- The peer review process used by the Southern Association of Colleges and Schools Commission on Colleges (SACSCOC) — the primary accrediting body for many historically black colleges and universities (HBCUs) — lacks transparency, is poorly structured and may be biased, resulting in "harsher sanctions" for HBCUs than other institutions, contends a new white paper from the United Negro College Fund (UNCF).
- Twenty-nine HBCUs received warnings and 20 were put on probation between 1998 to 2013, a rate "considerably higher" than that of SACSCOC's nearly 800 institutions, according to the paper. Meanwhile, nine of UNCF's 37 member institutions were sanctioned from 2015 to 2018.
- The report offers several recommendations to improve SACSCOC's peer review process, including "training to reduce implicit bias," having a third-party review the accreditor's processes and making sanctions data more available to the public.
Like other colleges, HBCUs have struggled in the last decade amid enrollment declines and lower levels of public support. Enrollment at HBCUs has dropped from a high of about 326,000 in 2010 to 298,000 today, the Los Angeles Times reported.
As a result, three HBCUs have closed since 2000 and several others are fighting financial issues that have put their futures into question.
Among those is Bennett College, which is hanging on to its accreditation through a court order after SACSCOC found it lacked a "stable financial base." The accreditor's decision came after the all-women college raised more than $9.5 million over a two-month period in a bid to keep its accreditation. Likewise, Cheyney University of Pennsylvania, the oldest HBCU in the U.S., is fighting to keep its accreditation by raising $4 million by next month, WHYY reported.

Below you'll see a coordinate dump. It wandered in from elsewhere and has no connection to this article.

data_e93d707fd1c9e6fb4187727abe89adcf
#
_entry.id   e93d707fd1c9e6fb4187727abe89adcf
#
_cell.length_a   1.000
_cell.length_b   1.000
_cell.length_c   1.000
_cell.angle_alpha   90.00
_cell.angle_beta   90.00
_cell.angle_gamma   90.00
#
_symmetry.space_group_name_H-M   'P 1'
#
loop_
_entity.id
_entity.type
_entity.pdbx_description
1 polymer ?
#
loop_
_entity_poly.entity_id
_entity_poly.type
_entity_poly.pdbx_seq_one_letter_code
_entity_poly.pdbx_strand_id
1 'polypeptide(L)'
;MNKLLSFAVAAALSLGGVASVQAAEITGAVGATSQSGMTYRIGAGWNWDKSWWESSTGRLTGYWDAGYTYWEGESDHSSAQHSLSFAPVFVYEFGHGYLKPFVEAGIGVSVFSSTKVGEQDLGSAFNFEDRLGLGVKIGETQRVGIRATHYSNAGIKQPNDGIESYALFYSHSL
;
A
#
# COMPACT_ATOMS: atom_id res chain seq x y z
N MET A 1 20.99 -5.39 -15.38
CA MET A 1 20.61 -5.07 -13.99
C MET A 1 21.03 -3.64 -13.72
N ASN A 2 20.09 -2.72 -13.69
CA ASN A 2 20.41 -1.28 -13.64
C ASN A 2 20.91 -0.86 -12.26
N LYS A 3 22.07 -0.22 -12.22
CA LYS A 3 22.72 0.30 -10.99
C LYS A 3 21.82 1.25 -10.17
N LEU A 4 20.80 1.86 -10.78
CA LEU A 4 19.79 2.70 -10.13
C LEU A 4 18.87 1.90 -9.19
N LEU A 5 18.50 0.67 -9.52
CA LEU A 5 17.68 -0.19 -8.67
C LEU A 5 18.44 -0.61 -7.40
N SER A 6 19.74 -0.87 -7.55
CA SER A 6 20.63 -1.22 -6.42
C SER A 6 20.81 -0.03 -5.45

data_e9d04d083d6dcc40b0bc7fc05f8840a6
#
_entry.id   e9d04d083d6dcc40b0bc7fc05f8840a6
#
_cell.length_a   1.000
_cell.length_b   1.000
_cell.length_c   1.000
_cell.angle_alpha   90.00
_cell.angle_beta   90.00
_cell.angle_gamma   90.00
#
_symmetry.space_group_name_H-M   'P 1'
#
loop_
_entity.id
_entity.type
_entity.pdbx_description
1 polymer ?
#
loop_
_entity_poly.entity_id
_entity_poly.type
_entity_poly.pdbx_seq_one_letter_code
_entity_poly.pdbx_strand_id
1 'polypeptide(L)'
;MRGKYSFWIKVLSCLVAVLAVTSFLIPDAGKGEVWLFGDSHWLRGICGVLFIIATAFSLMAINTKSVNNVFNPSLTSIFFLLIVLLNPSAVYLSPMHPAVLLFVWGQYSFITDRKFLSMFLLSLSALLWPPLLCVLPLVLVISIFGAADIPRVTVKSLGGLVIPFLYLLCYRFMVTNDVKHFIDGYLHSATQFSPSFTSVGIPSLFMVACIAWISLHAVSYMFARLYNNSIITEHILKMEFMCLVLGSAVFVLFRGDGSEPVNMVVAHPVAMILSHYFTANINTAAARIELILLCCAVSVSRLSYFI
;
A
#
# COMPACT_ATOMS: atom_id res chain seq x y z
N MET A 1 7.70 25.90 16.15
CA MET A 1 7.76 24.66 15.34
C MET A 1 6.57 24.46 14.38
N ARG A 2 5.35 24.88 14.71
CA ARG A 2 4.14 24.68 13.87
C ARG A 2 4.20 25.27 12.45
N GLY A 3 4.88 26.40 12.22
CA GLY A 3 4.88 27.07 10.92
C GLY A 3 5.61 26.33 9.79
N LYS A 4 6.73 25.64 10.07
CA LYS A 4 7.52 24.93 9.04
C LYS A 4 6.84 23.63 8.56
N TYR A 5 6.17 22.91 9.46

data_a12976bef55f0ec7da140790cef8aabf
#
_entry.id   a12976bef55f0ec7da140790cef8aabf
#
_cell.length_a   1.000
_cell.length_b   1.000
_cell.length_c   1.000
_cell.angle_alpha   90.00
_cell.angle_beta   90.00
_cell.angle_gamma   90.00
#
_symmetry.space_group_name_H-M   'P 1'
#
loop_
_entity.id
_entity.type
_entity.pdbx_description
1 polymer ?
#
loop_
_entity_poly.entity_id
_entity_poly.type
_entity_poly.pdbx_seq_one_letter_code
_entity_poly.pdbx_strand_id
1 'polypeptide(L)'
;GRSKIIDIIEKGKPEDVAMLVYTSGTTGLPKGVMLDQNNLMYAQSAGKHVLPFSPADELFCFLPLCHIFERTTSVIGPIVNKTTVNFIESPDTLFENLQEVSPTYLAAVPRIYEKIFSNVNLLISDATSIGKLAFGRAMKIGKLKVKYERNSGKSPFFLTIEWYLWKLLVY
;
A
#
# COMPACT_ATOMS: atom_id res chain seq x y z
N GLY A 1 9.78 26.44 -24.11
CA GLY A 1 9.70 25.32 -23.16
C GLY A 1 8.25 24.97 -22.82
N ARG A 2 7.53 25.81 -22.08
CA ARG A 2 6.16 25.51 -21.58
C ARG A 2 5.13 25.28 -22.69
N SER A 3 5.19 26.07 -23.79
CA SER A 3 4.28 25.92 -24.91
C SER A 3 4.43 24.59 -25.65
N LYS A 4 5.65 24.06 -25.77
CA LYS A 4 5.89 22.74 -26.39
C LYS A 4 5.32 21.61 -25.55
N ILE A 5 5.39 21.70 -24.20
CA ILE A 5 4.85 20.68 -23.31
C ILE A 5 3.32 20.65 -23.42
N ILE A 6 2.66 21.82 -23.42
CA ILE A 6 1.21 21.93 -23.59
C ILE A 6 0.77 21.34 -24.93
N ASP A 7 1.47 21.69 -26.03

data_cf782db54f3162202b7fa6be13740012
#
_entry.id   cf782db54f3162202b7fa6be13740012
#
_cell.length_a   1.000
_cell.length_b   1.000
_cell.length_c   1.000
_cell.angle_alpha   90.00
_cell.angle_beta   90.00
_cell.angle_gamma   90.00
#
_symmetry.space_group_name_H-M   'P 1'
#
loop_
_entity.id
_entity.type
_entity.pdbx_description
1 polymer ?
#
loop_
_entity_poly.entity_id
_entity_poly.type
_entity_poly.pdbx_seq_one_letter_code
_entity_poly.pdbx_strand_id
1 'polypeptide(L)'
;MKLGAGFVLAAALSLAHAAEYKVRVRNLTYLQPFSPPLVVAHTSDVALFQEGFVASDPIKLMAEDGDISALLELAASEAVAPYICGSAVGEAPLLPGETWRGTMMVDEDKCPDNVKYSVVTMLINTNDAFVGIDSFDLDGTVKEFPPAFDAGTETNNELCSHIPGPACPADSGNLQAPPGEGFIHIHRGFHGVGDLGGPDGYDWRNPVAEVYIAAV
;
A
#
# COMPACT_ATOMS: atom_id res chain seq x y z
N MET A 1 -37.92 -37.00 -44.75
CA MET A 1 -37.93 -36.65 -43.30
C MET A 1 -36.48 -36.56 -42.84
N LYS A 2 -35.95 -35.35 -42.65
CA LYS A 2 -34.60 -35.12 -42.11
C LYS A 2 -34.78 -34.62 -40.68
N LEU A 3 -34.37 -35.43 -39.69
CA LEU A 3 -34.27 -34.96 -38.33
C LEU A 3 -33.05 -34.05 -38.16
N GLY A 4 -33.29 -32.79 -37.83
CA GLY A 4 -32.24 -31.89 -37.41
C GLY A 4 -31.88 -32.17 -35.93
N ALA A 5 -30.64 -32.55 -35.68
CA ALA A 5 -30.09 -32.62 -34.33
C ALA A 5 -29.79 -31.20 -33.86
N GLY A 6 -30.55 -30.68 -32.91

Last year, findings from the Government Accountability Office about the delinquency rate of the federal loan program for HBCUs also suggest that some of those institutions may be struggling financially. Almost three in 10 payments to the HBCU Capital Financing Program were delinquent in 2017, and three of the 46 participating institutions defaulted, the report found.
Others have suggested public funding has never been equitable for HBCUs. In Maryland, four HBCUs were offered $100 million to settle a long-running lawsuit that alleges the state allowed predominantly white institutions to duplicate programs offered by HBCUs, which then struggle to draw diverse pools of applicants. Plaintiffs in the case contended it would take several times that amount to fix a history of inequality.
Another study, meanwhile, found HBCUs face higher premiums for tax-exempt municipal bonds, a trend that could be due to racial bias.
There has been growing momentum to increase funding for HBCUs. Last year, the federal farm bill boosted funding for 19 land-grant HBCUs and gave them more financial flexibility for budgeting. And presidential hopeful Sen. Elizabeth Warren, D-Mass., proposed a federal fund of at least $50 billion for HBCUs.